By Karena Wu, as published in Total Food Service.
The neck is a very important body part. It connects the head and brain to the rest of the body. It turns the head to look in all directions. It is a highly sensitive area that feels good when caressed or rubbed. And it sucks when you wake up with a ‘kink’ in your neck.
The neck consists of a series of 7 vertebrae (spinal bones) and intervertebral discs that make up the spinal column in the cervical or neck region. There are nerves that exit out of both sides of the spinal column in between each bone and disc. Each nerve communicates with the arm muscles from the shoulder all the way down to the fingertips. It is a delicate balance of structures that are mobile and stable that yield movement, stability and power in the upper body.
Occasionally, one single level can get stuck. It can happen overnight when you sleep or it can happen when you turn your head a funny way and the muscles don’t engage at the right time. It occurs as we scrutinize our work in the kitchen (plating) or spend long hours at the computer doing research for new recipes or running the business. With all of us using gadgets of varying types and the long hours working, it is much more common. The joints (spinal bones) lock up. This is called a facet joint lock, otherwise known to the layperson as a ‘kink’ in the neck.
This is a simple musculoskeletal injury. Common symptoms of this acute injury include point tenderness over the facet joint, muscle guarding (stiffness in the muscle), restricted range of motion, pain in the neck and if the nerve gets ‘pinched, pain radiating into the arm. It can reoccur if the neck is tight and weak or if you are fatigued. Oftentimes the person walks around with their head held very stiff and when they have to look in the painful direction, will rotate their entire trunk to be able to look in that direction. It’s called the ‘old man turn’.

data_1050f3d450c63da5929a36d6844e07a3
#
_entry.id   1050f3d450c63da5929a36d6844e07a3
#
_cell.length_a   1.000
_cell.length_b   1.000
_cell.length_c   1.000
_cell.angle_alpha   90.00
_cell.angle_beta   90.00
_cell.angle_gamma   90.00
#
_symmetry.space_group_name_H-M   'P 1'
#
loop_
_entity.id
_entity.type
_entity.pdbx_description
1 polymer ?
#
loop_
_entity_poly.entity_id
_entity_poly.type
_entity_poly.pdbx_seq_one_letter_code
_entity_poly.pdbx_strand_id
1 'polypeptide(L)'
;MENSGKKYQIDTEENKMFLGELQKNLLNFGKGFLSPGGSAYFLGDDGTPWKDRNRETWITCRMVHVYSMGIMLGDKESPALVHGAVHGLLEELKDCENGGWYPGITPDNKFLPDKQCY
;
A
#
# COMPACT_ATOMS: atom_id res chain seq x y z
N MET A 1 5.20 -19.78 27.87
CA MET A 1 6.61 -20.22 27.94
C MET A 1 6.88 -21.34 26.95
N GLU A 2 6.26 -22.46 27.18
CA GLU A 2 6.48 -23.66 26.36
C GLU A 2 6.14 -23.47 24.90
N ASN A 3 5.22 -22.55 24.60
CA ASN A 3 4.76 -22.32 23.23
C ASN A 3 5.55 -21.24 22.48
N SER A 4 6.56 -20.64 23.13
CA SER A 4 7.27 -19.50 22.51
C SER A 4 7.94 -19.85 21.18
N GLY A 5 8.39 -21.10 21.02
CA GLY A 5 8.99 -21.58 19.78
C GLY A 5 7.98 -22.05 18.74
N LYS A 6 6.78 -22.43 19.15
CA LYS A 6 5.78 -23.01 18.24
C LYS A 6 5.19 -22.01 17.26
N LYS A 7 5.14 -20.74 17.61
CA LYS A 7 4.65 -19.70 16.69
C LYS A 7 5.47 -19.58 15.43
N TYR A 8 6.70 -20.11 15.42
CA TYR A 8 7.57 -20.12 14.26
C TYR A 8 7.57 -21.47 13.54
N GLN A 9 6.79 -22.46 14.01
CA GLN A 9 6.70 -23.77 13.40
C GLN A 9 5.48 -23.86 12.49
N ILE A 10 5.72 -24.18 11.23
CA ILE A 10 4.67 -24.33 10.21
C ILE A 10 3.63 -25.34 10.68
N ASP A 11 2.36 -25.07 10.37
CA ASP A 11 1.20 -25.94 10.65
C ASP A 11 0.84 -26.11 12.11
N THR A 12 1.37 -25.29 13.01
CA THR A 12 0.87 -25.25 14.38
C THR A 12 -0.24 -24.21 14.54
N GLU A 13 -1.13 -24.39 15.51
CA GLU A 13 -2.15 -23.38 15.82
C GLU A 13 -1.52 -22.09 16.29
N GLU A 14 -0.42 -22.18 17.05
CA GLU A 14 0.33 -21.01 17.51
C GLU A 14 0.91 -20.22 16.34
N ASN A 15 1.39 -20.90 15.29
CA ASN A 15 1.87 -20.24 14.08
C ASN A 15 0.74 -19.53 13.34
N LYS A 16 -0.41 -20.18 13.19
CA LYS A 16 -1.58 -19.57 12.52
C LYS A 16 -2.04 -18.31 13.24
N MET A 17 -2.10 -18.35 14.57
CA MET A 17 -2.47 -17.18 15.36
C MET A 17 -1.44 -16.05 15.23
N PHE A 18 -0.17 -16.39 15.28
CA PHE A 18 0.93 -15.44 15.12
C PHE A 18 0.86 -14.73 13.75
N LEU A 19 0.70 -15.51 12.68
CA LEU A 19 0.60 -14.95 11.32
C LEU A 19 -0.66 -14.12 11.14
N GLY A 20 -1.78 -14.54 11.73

These conditions can easily be fixed by a physical therapist. After full assessment, the therapist can manually mobilize the joint that is stuck, allowing for normal motion in that joint segment. They will also do soft tissue mobilization of the surrounding musculature to help it calm down and release its hold on the joint. Both of these manual therapies will help to restore normal physiological range of motion, which means you will be able to turn your head, bend your head, and look up and down without pain or limitations.
Oftentimes, posture plays a role in full restoration of motion and elimination of pain. Don’t forget to address how you hold yourself upright. If your head is held forward in front of the trunk, for every 1 inch the head is forward, it increases the weight being transmitted in the cervical spine by 10 pounds. So don’t forget that posture is important for all parts of the body. Before that plate leaves the kitchen, exercise good posture as you expedite and when your customer comes to the back to say thank you, you can greet them without that ‘kink’ in your neck!
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